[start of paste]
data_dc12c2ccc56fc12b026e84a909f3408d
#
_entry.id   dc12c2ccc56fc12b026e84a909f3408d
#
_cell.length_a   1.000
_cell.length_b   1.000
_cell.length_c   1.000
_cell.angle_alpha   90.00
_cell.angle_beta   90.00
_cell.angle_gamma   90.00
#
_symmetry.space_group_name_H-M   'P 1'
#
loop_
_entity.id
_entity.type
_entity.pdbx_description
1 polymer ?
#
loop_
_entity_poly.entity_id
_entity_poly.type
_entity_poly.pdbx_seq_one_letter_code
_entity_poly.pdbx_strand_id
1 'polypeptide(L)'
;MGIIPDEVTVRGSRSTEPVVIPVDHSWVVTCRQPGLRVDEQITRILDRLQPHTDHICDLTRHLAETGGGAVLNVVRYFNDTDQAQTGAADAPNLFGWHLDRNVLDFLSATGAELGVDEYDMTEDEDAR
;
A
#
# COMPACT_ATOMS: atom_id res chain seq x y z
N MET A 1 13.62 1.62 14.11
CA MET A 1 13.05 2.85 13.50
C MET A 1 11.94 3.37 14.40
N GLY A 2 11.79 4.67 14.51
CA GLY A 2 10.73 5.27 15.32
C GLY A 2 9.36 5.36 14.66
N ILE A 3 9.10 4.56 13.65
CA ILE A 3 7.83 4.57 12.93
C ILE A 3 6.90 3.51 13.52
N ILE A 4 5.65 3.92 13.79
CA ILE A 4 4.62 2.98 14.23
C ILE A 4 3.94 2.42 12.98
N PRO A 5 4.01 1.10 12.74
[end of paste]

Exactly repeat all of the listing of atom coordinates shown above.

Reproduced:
data_dc12c2ccc56fc12b026e84a909f3408d
#
_entry.id   dc12c2ccc56fc12b026e84a909f3408d
#
_cell.length_a   1.000
_cell.length_b   1.000
_cell.length_c   1.000
_cell.angle_alpha   90.00
_cell.angle_beta   90.00
_cell.angle_gamma   90.00
#
_symmetry.space_group_name_H-M   'P 1'
#
loop_
_entity.id
_entity.type
_entity.pdbx_description
1 polymer ?
#
loop_
_entity_poly.entity_id
_entity_poly.type
_entity_poly.pdbx_seq_one_letter_code
_entity_poly.pdbx_strand_id
1 'polypeptide(L)'
;MGIIPDEVTVRGSRSTEPVVIPVDHSWVVTCRQPGLRVDEQITRILDRLQPHTDHICDLTRHLAETGGGAVLNVVRYFNDTDQAQTGAADAPNLFGWHLDRNVLDFLSATGAELGVDEYDMTEDEDAR
;
A
#
# COMPACT_ATOMS: atom_id res chain seq x y z
N MET A 1 13.62 1.62 14.11
CA MET A 1 13.05 2.85 13.50
C MET A 1 11.94 3.37 14.40
N GLY A 2 11.79 4.67 14.51
CA GLY A 2 10.73 5.27 15.32
C GLY A 2 9.36 5.36 14.66
N ILE A 3 9.10 4.56 13.65
CA ILE A 3 7.83 4.57 12.93
C ILE A 3 6.90 3.51 13.52
N ILE A 4 5.65 3.92 13.79
CA ILE A 4 4.62 2.98 14.23
C ILE A 4 3.94 2.42 12.98
N PRO A 5 4.01 1.10 12.74